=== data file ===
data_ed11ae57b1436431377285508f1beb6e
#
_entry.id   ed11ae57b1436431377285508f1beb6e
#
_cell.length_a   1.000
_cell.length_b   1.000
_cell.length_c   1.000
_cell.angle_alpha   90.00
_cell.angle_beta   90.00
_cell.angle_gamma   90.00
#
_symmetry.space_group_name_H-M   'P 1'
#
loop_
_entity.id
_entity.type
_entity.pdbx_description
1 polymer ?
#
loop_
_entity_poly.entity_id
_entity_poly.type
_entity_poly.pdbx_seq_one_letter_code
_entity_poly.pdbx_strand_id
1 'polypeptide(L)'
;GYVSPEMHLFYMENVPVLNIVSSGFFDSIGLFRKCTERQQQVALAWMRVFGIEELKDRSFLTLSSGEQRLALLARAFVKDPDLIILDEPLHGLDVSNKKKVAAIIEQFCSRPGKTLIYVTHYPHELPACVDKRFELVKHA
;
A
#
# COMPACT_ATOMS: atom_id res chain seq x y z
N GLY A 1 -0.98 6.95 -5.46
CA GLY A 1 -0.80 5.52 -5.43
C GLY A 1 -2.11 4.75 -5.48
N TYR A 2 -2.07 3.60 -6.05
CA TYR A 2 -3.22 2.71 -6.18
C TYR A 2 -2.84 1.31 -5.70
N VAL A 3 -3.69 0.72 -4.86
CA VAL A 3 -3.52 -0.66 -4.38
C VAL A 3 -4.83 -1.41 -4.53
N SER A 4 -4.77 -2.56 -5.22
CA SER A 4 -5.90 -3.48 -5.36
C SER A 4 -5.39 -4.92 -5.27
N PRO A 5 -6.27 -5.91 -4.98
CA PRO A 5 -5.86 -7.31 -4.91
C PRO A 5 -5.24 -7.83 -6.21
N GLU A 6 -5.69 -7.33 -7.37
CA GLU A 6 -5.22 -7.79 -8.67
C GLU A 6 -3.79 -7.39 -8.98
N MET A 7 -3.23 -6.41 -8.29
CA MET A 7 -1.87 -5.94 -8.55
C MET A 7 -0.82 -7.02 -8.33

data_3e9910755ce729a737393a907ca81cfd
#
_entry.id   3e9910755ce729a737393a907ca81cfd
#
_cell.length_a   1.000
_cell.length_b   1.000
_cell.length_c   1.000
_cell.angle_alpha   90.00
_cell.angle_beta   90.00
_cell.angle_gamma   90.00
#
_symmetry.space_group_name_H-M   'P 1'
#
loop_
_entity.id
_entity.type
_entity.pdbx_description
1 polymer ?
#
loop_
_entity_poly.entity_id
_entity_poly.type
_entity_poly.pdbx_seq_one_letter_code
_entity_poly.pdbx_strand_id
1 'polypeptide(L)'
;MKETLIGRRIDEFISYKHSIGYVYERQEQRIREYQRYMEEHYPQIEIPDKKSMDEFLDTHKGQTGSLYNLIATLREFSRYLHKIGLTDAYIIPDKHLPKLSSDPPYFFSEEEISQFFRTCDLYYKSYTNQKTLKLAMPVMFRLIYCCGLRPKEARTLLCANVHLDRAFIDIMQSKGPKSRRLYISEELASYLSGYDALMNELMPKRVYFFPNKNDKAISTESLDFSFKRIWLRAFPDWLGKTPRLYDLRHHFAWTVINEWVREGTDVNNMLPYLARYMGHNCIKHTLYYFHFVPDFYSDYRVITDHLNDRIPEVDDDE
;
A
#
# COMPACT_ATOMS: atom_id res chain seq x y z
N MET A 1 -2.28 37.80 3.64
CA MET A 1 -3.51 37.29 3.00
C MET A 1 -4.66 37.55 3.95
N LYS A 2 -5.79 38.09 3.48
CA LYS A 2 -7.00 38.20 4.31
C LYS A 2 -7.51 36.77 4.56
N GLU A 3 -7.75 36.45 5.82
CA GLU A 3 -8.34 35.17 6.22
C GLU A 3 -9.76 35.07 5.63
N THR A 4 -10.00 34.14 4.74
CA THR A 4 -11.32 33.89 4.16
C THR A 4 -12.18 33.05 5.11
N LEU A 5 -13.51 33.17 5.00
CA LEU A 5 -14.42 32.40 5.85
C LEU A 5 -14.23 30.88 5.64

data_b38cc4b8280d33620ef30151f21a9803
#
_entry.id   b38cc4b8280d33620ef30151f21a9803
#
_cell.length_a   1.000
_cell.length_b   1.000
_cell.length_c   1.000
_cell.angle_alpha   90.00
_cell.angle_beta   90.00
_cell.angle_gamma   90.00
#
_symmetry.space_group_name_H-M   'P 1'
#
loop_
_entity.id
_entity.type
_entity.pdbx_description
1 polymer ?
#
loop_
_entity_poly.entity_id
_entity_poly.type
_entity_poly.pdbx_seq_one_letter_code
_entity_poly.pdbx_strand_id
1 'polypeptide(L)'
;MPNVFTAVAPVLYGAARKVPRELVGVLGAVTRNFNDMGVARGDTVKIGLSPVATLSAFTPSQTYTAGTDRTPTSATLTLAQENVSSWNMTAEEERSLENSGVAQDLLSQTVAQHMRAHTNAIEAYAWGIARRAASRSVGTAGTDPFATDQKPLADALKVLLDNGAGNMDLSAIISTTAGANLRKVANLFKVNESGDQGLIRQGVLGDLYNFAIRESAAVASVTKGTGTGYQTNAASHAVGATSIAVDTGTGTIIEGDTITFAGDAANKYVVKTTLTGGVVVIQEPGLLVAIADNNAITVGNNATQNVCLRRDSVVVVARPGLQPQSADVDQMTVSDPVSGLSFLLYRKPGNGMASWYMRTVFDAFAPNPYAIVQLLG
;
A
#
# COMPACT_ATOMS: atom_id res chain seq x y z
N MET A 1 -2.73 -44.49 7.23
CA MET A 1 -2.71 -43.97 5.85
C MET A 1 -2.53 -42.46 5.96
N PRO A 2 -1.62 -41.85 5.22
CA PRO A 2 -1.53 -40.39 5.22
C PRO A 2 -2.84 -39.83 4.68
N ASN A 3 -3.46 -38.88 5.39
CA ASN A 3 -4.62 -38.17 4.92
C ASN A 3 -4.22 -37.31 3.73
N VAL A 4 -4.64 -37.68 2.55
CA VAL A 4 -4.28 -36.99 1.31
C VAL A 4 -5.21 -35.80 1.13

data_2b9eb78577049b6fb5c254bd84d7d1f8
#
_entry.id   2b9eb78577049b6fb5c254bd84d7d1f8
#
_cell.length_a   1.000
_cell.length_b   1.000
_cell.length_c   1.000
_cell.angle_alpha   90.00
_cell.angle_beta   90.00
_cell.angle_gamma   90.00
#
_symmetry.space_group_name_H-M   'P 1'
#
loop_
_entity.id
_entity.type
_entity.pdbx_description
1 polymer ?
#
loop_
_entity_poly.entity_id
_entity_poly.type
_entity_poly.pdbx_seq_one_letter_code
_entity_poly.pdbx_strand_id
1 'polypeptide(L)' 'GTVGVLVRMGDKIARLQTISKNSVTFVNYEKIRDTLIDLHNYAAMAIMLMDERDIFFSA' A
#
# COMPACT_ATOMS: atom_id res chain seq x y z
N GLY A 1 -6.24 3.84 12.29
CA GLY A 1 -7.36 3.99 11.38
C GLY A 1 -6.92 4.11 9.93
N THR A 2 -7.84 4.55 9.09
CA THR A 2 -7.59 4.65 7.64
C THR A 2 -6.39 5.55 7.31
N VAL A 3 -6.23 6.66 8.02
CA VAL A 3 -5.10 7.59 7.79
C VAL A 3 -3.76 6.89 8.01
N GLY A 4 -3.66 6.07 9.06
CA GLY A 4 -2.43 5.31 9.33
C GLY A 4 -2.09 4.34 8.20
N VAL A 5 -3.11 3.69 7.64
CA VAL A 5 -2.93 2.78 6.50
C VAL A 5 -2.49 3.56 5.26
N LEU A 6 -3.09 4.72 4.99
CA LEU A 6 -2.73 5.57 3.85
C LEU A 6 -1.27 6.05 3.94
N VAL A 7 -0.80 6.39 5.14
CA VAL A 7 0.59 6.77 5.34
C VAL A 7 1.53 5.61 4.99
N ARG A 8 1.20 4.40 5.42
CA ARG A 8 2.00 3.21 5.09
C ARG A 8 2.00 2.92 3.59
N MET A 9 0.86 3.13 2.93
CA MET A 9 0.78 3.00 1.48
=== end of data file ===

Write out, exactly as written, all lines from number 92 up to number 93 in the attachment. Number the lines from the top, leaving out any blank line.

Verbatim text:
CA THR A 4 -11.32 33.89 4.16
C THR A 4 -12.18 33.05 5.11